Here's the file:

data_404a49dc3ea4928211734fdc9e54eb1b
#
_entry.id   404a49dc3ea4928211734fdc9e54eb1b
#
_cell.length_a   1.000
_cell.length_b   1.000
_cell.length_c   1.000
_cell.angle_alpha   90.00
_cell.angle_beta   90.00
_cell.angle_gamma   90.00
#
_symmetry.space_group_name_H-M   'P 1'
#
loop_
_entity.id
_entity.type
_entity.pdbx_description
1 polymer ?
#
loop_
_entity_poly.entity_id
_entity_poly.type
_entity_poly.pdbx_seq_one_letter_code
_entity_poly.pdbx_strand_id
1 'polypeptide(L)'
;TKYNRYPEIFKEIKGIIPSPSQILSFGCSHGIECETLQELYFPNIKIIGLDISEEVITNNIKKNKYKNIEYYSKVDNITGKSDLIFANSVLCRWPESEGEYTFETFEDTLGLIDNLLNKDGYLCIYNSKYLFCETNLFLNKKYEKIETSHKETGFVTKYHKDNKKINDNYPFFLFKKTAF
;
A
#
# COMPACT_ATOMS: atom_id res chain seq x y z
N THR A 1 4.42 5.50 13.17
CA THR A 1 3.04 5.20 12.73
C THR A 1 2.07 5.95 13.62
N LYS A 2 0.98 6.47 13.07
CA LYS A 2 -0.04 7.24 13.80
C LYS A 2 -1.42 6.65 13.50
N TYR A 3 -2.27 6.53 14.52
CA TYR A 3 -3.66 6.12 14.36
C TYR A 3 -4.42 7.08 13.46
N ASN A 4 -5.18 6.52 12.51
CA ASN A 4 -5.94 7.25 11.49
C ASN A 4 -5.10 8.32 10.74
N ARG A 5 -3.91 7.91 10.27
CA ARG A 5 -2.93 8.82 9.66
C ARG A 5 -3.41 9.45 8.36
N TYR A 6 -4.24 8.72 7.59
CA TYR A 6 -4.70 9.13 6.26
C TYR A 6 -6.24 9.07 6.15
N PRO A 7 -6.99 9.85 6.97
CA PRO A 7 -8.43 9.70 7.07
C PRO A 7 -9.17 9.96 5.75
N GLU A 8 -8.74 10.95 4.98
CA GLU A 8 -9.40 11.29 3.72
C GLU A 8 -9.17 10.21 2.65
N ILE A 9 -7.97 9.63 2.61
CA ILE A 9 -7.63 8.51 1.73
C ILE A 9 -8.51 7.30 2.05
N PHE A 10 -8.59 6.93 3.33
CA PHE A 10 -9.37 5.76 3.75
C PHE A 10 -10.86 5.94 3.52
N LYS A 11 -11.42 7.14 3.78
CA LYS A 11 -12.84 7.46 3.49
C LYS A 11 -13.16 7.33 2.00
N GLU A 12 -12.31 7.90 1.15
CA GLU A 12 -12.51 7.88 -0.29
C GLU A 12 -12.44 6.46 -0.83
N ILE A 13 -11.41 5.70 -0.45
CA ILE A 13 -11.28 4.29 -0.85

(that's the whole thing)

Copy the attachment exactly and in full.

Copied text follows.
data_404a49dc3ea4928211734fdc9e54eb1b
#
_entry.id   404a49dc3ea4928211734fdc9e54eb1b
#
_cell.length_a   1.000
_cell.length_b   1.000
_cell.length_c   1.000
_cell.angle_alpha   90.00
_cell.angle_beta   90.00
_cell.angle_gamma   90.00
#
_symmetry.space_group_name_H-M   'P 1'
#
loop_
_entity.id
_entity.type
_entity.pdbx_description
1 polymer ?
#
loop_
_entity_poly.entity_id
_entity_poly.type
_entity_poly.pdbx_seq_one_letter_code
_entity_poly.pdbx_strand_id
1 'polypeptide(L)'
;TKYNRYPEIFKEIKGIIPSPSQILSFGCSHGIECETLQELYFPNIKIIGLDISEEVITNNIKKNKYKNIEYYSKVDNITGKSDLIFANSVLCRWPESEGEYTFETFEDTLGLIDNLLNKDGYLCIYNSKYLFCETNLFLNKKYEKIETSHKETGFVTKYHKDNKKINDNYPFFLFKKTAF
;
A
#
# COMPACT_ATOMS: atom_id res chain seq x y z
N THR A 1 4.42 5.50 13.17
CA THR A 1 3.04 5.20 12.73
C THR A 1 2.07 5.95 13.62
N LYS A 2 0.98 6.47 13.07
CA LYS A 2 -0.04 7.24 13.80
C LYS A 2 -1.42 6.65 13.50
N TYR A 3 -2.27 6.53 14.52
CA TYR A 3 -3.66 6.12 14.36
C TYR A 3 -4.42 7.08 13.46
N ASN A 4 -5.18 6.52 12.51
CA ASN A 4 -5.94 7.25 11.49
C ASN A 4 -5.10 8.32 10.74
N ARG A 5 -3.91 7.91 10.27
CA ARG A 5 -2.93 8.82 9.66
C ARG A 5 -3.41 9.45 8.36
N TYR A 6 -4.24 8.72 7.59
CA TYR A 6 -4.70 9.13 6.26
C TYR A 6 -6.24 9.07 6.15
N PRO A 7 -6.99 9.85 6.97
CA PRO A 7 -8.43 9.70 7.07
C PRO A 7 -9.17 9.96 5.75
N GLU A 8 -8.74 10.95 4.98
CA GLU A 8 -9.40 11.29 3.72
C GLU A 8 -9.17 10.21 2.65
N ILE A 9 -7.97 9.63 2.61
CA ILE A 9 -7.63 8.51 1.73
C ILE A 9 -8.51 7.30 2.05
N PHE A 10 -8.59 6.93 3.33
CA PHE A 10 -9.37 5.76 3.75
C PHE A 10 -10.86 5.94 3.52
N LYS A 11 -11.42 7.14 3.78
CA LYS A 11 -12.84 7.46 3.49
C LYS A 11 -13.16 7.33 2.00
N GLU A 12 -12.31 7.90 1.15
CA GLU A 12 -12.51 7.88 -0.29
C GLU A 12 -12.44 6.46 -0.83
N ILE A 13 -11.41 5.70 -0.45
CA ILE A 13 -11.28 4.29 -0.85